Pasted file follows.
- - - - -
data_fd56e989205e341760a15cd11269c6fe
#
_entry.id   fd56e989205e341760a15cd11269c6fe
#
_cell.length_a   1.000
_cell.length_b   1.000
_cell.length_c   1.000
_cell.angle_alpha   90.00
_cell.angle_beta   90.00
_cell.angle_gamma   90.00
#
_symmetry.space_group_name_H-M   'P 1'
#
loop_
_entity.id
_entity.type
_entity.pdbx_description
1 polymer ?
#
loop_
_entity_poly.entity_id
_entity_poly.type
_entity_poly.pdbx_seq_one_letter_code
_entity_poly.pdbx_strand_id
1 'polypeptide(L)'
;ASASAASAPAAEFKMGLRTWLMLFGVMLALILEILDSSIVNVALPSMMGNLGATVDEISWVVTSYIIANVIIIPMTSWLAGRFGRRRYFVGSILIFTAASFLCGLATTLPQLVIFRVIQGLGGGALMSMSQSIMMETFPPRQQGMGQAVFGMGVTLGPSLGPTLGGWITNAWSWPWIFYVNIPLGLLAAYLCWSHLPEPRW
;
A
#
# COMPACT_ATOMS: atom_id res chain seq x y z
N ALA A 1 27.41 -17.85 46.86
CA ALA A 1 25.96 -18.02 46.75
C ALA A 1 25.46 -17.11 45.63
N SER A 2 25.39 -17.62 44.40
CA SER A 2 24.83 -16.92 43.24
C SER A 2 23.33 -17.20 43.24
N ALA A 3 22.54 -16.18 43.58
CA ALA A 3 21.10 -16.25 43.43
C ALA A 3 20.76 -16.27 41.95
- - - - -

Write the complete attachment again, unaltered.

data_fd56e989205e341760a15cd11269c6fe
#
_entry.id   fd56e989205e341760a15cd11269c6fe
#
_cell.length_a   1.000
_cell.length_b   1.000
_cell.length_c   1.000
_cell.angle_alpha   90.00
_cell.angle_beta   90.00
_cell.angle_gamma   90.00
#
_symmetry.space_group_name_H-M   'P 1'
#
loop_
_entity.id
_entity.type
_entity.pdbx_description
1 polymer ?
#
loop_
_entity_poly.entity_id
_entity_poly.type
_entity_poly.pdbx_seq_one_letter_code
_entity_poly.pdbx_strand_id
1 'polypeptide(L)'
;ASASAASAPAAEFKMGLRTWLMLFGVMLALILEILDSSIVNVALPSMMGNLGATVDEISWVVTSYIIANVIIIPMTSWLAGRFGRRRYFVGSILIFTAASFLCGLATTLPQLVIFRVIQGLGGGALMSMSQSIMMETFPPRQQGMGQAVFGMGVTLGPSLGPTLGGWITNAWSWPWIFYVNIPLGLLAAYLCWSHLPEPRW
;
A
#
# COMPACT_ATOMS: atom_id res chain seq x y z
N ALA A 1 27.41 -17.85 46.86
CA ALA A 1 25.96 -18.02 46.75
C ALA A 1 25.46 -17.11 45.63
N SER A 2 25.39 -17.62 44.40
CA SER A 2 24.83 -16.92 43.24
C SER A 2 23.33 -17.20 43.24
N ALA A 3 22.54 -16.18 43.58
CA ALA A 3 21.10 -16.25 43.43
C ALA A 3 20.76 -16.27 41.95